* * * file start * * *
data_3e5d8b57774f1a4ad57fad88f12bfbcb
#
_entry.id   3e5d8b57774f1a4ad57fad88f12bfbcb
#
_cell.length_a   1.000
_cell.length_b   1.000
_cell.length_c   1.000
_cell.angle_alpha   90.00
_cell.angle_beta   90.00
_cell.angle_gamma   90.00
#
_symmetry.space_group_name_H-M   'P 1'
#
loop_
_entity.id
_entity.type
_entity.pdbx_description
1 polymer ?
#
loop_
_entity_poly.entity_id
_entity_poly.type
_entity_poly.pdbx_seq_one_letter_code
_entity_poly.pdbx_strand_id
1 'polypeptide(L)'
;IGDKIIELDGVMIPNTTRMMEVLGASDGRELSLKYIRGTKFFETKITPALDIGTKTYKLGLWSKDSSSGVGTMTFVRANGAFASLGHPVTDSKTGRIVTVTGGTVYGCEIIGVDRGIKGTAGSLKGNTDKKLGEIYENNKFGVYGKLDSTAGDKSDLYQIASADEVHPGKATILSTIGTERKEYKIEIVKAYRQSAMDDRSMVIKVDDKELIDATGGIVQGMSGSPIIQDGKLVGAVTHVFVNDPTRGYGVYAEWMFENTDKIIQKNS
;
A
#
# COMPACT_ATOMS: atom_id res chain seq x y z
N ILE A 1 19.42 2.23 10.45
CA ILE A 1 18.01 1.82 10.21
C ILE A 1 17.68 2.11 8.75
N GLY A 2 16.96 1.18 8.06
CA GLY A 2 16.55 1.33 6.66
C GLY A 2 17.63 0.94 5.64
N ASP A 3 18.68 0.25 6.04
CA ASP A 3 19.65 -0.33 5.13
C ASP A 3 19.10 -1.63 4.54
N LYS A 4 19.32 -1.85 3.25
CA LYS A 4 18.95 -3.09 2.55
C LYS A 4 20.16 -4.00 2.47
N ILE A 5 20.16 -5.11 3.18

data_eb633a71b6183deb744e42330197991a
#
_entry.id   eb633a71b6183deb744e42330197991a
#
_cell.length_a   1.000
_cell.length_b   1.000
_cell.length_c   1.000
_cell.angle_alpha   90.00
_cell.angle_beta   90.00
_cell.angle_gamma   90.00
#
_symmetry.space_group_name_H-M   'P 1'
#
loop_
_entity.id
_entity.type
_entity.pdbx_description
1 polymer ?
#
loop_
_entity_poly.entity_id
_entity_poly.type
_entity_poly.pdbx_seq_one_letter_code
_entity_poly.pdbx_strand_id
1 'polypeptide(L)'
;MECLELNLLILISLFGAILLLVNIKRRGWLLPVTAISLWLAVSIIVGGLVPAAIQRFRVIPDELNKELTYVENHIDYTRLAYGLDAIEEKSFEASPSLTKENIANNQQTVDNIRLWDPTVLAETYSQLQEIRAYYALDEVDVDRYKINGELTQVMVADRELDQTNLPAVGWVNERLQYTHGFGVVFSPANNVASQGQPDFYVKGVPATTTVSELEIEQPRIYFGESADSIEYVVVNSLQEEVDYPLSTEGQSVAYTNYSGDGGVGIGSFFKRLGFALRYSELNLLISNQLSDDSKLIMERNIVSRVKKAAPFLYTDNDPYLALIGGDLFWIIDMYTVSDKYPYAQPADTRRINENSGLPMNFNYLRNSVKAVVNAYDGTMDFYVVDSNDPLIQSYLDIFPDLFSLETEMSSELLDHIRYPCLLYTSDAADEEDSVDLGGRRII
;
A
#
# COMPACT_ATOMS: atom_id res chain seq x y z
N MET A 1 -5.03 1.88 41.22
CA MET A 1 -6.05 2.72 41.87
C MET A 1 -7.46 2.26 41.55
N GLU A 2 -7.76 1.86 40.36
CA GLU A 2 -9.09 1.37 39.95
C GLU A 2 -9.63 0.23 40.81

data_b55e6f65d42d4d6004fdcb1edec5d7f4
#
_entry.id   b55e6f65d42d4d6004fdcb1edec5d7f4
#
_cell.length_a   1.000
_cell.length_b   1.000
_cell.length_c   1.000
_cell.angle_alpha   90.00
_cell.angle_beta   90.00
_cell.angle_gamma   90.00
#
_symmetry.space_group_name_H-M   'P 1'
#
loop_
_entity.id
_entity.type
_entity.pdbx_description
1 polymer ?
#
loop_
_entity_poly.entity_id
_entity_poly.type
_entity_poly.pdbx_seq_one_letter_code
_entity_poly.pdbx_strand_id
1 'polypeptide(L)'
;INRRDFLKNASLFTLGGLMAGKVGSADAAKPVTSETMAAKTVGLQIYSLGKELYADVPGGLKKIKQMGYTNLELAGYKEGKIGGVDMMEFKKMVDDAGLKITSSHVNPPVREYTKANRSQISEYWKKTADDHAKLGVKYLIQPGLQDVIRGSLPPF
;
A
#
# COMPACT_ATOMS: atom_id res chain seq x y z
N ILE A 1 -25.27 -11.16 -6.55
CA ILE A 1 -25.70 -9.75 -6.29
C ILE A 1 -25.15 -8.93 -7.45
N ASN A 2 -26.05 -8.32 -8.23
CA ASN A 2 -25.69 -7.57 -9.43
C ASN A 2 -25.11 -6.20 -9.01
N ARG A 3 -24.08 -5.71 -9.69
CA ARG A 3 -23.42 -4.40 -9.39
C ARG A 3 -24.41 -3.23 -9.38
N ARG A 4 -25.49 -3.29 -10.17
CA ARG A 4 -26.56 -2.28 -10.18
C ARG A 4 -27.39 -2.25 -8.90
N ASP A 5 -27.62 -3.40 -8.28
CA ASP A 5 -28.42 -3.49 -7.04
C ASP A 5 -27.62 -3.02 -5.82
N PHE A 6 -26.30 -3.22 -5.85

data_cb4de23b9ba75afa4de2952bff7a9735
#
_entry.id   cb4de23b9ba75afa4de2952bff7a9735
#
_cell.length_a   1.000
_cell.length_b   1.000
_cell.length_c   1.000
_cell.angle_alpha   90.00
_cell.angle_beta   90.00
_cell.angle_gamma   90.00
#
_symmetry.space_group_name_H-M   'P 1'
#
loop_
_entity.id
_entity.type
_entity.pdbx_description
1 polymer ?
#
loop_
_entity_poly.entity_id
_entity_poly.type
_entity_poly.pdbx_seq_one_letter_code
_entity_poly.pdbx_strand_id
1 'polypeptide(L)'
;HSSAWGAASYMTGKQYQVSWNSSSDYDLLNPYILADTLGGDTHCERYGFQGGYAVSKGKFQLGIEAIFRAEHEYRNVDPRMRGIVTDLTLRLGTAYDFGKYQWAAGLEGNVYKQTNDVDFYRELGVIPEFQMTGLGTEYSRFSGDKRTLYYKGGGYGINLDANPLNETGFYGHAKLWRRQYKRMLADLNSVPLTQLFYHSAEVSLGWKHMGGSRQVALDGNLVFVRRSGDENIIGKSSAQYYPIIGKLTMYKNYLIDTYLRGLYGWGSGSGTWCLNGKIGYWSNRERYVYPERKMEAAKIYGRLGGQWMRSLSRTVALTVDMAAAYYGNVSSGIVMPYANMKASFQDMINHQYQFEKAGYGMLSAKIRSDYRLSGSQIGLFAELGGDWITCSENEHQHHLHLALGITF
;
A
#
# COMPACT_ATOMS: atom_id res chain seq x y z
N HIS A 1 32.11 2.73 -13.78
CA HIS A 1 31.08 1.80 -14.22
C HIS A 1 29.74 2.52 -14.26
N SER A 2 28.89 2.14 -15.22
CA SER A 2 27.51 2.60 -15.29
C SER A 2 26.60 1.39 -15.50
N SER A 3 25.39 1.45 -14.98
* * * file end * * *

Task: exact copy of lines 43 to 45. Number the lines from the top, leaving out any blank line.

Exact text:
N ILE A 5 20.16 -5.11 3.18

data_eb633a71b6183deb744e42330197991a
#